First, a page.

Indian vets battle to save cobra pierced with spear by terrified villager

Indian snake lovers put in herculean efforts to save the life of a monocled cobra on July 11.

Pramod Sundaray, a resident of Delanga near Puri in eastern India, spotted a cobra under the roof of his house. He alerted his neighbour who brought out a hunting spear with a pointed iron head and bamboo shaft and attacked the cobra.

The spear pierced through the four-feet-long snake's body and pinned it. But the agitated snake had enough courage to raise its hood and hiss continuously to keep people at a distance.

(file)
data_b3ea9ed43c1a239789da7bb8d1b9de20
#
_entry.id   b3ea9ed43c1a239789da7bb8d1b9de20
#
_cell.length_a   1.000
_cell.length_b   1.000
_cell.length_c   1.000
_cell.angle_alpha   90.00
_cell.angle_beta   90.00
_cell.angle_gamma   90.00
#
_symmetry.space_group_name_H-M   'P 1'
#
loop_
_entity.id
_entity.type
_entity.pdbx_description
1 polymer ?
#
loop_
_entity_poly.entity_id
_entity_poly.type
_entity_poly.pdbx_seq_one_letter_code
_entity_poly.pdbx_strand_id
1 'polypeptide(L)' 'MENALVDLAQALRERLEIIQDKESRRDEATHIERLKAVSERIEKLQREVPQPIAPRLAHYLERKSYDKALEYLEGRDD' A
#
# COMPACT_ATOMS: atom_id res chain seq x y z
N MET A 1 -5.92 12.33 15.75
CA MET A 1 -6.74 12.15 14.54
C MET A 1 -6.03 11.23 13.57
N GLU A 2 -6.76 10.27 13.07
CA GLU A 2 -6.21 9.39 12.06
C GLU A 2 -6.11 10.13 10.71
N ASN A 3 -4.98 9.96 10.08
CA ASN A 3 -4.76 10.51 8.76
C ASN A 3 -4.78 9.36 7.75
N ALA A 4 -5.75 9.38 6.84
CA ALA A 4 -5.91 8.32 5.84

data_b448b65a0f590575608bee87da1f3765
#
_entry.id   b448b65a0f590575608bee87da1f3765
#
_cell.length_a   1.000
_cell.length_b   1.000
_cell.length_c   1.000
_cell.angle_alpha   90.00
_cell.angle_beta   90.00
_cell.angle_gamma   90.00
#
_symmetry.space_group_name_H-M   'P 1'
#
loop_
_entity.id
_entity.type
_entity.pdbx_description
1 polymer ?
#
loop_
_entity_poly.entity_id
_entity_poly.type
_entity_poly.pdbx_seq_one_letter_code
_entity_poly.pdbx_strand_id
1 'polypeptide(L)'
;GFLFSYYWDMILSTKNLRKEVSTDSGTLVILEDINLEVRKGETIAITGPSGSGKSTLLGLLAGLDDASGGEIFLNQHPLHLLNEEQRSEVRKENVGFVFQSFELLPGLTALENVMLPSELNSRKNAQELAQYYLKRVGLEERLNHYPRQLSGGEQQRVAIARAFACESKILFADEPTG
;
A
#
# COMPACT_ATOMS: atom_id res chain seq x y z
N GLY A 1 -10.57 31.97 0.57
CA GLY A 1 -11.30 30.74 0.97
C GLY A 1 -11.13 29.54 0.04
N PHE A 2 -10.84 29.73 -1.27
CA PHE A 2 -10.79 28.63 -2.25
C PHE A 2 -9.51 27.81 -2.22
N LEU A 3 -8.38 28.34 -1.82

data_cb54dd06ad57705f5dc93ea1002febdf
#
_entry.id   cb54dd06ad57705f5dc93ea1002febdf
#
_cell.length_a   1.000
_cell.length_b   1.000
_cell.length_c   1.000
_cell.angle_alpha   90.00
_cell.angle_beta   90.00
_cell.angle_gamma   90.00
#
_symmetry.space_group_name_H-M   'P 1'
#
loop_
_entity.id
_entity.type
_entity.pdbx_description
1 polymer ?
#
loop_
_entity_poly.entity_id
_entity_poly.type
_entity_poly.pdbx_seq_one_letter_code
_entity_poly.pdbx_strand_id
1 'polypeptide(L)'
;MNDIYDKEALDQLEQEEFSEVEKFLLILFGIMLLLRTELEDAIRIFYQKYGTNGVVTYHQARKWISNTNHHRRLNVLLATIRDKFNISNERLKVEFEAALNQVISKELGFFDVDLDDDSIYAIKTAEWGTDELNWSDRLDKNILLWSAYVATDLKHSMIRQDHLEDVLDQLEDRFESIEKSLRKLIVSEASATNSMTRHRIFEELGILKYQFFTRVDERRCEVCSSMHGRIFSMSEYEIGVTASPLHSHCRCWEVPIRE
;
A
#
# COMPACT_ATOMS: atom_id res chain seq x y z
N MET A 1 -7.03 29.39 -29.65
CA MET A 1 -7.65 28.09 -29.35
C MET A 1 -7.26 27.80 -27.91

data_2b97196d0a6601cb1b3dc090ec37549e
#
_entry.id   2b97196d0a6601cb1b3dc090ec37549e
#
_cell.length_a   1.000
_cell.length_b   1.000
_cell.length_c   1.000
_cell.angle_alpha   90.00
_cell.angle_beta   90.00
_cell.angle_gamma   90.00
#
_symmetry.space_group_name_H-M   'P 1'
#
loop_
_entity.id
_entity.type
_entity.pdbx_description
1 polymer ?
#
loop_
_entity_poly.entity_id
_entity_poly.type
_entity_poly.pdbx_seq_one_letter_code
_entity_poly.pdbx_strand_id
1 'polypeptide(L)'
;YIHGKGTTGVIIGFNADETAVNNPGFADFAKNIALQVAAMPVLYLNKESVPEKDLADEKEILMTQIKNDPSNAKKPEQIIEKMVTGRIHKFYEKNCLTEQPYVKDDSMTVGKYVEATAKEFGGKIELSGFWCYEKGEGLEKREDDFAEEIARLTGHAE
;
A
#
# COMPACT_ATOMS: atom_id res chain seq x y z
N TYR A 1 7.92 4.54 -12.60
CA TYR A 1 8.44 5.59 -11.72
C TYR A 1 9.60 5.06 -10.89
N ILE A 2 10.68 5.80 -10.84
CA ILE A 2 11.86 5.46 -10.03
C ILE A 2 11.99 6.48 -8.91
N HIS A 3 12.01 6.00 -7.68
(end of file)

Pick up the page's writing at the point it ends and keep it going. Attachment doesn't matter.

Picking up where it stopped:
Upon getting a call from villagers, Snake Helpline sent a volunteer, Susant Kumar Behera, to the spot.

With the help of a villager, Behra cut the bamboo shaft short and took the injured snake to the veterinary college at Odisha University of Agriculture & Technology, Bhubaneswar.

An X-ray showed that the snake had not suffered any spinal injury. But the spear had damaged its lungs and several of its ribs.

The bamboo shaft was first completely removed. The vets then applied iodine to the spear and gently pulled it out. They disinfected the wound and gave the snake antibiotics and painkillers.

Dr. Indramani Nath, who treated the cobra, said: "The spear had pierced the lungs of the cobra. It is now under watch and the next 48 hours would be crucial."

Founder of Snake Helpline, Subhendu Mallik, said: "People should realise that cobras are a protected species under the Indian Wildlife Act. They can be arrested for injuring them."